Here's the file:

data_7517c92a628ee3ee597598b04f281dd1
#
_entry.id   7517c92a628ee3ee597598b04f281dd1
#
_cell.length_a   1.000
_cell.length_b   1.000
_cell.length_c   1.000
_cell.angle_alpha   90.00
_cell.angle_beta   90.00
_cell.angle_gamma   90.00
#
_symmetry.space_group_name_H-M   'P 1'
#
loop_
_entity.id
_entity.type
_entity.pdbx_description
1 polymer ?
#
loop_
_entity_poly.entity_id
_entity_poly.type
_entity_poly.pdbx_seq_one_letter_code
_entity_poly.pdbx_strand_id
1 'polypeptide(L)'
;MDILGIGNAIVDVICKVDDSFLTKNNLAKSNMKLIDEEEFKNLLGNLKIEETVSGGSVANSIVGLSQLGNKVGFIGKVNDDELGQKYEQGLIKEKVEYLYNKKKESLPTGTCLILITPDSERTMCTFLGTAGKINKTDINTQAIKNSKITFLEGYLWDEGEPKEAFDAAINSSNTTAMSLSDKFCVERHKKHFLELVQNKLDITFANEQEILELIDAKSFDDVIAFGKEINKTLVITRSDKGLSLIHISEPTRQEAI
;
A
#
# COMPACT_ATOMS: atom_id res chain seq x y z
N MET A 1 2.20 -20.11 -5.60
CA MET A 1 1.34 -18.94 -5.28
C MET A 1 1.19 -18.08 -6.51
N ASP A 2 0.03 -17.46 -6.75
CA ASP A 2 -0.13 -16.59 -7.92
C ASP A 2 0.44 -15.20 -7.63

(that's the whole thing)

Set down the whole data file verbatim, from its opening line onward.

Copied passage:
data_7517c92a628ee3ee597598b04f281dd1
#
_entry.id   7517c92a628ee3ee597598b04f281dd1
#
_cell.length_a   1.000
_cell.length_b   1.000
_cell.length_c   1.000
_cell.angle_alpha   90.00
_cell.angle_beta   90.00
_cell.angle_gamma   90.00
#
_symmetry.space_group_name_H-M   'P 1'
#
loop_
_entity.id
_entity.type
_entity.pdbx_description
1 polymer ?
#
loop_
_entity_poly.entity_id
_entity_poly.type
_entity_poly.pdbx_seq_one_letter_code
_entity_poly.pdbx_strand_id
1 'polypeptide(L)'
;MDILGIGNAIVDVICKVDDSFLTKNNLAKSNMKLIDEEEFKNLLGNLKIEETVSGGSVANSIVGLSQLGNKVGFIGKVNDDELGQKYEQGLIKEKVEYLYNKKKESLPTGTCLILITPDSERTMCTFLGTAGKINKTDINTQAIKNSKITFLEGYLWDEGEPKEAFDAAINSSNTTAMSLSDKFCVERHKKHFLELVQNKLDITFANEQEILELIDAKSFDDVIAFGKEINKTLVITRSDKGLSLIHISEPTRQEAI
;
A
#
# COMPACT_ATOMS: atom_id res chain seq x y z
N MET A 1 2.20 -20.11 -5.60
CA MET A 1 1.34 -18.94 -5.28
C MET A 1 1.19 -18.08 -6.51
N ASP A 2 0.03 -17.46 -6.75
CA ASP A 2 -0.13 -16.59 -7.92
C ASP A 2 0.44 -15.20 -7.63